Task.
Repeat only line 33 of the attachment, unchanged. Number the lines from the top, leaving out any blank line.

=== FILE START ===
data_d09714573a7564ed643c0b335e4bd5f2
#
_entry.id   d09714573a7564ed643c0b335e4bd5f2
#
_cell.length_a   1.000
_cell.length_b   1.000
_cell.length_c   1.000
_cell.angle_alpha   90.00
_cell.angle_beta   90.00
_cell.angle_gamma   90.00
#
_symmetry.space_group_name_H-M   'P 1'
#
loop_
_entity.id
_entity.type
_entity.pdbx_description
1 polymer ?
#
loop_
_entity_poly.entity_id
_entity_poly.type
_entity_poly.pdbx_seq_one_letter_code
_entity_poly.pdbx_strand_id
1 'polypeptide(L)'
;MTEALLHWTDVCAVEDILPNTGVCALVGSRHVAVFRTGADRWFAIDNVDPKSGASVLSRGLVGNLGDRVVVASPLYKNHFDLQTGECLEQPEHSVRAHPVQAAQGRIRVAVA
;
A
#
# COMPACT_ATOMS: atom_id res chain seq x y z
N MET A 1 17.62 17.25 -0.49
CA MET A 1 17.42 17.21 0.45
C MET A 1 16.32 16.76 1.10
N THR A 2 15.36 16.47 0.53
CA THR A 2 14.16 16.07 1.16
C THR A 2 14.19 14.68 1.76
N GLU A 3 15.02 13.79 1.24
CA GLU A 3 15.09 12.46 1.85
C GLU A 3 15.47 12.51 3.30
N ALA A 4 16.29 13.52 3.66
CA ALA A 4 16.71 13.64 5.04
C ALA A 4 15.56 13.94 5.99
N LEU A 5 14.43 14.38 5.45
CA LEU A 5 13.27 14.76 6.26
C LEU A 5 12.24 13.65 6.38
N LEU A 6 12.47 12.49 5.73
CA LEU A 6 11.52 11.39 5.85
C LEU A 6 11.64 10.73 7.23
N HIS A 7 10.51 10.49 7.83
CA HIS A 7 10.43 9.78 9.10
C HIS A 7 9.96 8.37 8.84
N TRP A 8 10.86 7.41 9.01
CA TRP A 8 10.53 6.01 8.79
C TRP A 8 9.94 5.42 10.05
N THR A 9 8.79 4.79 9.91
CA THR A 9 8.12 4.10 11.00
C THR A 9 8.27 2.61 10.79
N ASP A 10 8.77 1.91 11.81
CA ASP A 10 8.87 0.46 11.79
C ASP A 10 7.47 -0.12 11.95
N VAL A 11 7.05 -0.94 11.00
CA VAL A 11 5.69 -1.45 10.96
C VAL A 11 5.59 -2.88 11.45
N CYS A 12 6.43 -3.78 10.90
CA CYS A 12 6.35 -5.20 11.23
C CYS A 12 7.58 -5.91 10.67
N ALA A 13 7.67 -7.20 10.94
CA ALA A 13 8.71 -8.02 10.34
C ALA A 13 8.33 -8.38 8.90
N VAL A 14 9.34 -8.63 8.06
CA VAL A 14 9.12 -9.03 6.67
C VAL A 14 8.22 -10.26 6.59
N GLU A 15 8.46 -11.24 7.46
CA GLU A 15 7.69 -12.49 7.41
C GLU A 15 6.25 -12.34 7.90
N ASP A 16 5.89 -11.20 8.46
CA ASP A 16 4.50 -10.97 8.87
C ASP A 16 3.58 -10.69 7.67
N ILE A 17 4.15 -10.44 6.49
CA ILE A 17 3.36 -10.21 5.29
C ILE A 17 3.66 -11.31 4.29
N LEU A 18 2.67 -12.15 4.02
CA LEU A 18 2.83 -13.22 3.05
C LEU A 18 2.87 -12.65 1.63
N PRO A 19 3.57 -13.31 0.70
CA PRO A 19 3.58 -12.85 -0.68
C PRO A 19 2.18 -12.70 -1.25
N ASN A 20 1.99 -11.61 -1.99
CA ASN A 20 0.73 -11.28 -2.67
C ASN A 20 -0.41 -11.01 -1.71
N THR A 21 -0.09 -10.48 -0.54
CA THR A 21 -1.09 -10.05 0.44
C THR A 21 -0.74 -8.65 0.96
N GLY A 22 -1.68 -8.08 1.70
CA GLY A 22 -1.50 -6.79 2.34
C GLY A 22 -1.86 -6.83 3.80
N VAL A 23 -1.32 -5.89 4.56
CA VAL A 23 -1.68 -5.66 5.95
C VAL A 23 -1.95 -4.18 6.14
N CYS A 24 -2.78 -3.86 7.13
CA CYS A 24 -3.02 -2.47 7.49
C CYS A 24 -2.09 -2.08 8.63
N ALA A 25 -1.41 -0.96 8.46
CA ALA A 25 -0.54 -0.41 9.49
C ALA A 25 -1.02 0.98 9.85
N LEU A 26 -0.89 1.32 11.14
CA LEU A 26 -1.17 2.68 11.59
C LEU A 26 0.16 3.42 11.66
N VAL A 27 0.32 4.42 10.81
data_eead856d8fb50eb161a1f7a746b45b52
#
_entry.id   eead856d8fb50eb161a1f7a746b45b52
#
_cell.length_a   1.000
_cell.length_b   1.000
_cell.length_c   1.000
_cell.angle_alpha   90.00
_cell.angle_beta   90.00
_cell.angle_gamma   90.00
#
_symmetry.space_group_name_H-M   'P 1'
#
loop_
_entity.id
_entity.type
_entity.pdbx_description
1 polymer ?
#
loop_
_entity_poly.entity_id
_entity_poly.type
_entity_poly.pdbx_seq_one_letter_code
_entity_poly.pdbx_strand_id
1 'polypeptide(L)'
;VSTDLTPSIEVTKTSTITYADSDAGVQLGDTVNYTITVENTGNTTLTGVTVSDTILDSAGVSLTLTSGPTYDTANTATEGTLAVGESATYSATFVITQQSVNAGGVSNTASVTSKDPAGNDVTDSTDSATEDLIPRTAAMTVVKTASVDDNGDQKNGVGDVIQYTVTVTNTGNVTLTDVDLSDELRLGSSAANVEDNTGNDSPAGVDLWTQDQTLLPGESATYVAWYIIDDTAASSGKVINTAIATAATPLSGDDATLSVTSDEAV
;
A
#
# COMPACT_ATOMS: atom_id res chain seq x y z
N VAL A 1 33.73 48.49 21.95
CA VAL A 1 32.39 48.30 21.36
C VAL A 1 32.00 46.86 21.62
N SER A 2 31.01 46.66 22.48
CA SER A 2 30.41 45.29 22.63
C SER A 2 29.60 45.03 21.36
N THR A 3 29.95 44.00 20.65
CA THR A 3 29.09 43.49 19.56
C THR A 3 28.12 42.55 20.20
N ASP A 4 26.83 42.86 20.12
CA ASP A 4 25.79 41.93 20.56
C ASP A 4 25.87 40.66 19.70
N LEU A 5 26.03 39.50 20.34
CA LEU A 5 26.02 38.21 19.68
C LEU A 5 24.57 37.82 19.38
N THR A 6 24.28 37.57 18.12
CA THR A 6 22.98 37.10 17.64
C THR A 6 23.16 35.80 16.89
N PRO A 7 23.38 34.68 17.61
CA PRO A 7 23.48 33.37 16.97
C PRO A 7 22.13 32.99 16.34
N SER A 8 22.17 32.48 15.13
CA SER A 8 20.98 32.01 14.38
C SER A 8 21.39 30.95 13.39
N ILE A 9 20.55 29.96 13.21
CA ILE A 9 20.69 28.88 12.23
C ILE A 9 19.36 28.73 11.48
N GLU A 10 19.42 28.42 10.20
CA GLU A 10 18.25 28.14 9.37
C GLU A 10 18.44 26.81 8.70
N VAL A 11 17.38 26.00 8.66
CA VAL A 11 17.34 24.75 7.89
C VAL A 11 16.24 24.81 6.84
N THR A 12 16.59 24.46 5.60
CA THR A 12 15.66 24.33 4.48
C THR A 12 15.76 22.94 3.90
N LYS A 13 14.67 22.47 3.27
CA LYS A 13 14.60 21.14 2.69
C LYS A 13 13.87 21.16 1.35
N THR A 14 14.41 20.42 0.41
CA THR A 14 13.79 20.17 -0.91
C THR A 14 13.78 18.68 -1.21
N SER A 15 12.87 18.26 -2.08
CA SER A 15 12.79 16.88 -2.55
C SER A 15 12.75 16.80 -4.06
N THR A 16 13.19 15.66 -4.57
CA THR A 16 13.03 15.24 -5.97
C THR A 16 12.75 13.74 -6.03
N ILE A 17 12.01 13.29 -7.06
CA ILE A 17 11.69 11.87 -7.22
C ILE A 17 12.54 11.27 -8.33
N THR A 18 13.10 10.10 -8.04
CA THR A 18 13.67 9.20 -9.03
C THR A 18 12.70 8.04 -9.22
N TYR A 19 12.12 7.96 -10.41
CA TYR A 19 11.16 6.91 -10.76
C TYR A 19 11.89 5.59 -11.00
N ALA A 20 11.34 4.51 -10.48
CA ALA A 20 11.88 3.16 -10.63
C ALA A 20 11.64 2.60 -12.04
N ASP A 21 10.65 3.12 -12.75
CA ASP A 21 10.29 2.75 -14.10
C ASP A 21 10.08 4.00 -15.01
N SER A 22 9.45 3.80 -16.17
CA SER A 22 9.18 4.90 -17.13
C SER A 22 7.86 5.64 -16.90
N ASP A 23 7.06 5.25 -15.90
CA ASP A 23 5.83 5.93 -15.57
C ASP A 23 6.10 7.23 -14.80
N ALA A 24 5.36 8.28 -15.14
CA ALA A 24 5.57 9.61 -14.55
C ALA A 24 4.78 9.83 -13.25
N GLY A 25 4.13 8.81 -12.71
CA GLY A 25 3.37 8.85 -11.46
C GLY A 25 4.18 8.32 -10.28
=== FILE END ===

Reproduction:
C MET A 1 16.32 16.76 1.10